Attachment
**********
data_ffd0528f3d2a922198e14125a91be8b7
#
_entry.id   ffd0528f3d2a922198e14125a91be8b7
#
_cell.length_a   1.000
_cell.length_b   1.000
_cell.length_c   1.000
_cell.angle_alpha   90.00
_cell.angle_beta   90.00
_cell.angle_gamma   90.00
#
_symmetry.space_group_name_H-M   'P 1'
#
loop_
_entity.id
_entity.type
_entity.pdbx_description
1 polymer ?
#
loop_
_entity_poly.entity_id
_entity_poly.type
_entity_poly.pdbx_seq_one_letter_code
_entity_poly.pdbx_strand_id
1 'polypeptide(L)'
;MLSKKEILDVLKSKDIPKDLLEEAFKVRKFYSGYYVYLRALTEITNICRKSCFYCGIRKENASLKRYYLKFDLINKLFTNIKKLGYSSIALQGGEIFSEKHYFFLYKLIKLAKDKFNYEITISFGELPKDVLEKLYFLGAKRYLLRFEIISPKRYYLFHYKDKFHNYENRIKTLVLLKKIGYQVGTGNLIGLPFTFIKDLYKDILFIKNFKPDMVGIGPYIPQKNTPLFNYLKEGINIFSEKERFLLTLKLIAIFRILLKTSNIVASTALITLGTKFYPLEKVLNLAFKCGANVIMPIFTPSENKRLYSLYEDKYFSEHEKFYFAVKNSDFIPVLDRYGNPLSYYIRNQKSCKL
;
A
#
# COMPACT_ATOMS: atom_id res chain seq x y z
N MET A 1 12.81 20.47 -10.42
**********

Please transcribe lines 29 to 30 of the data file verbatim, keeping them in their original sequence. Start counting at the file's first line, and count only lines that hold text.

#
# COMPACT_ATOMS: atom_id res chain seq x y z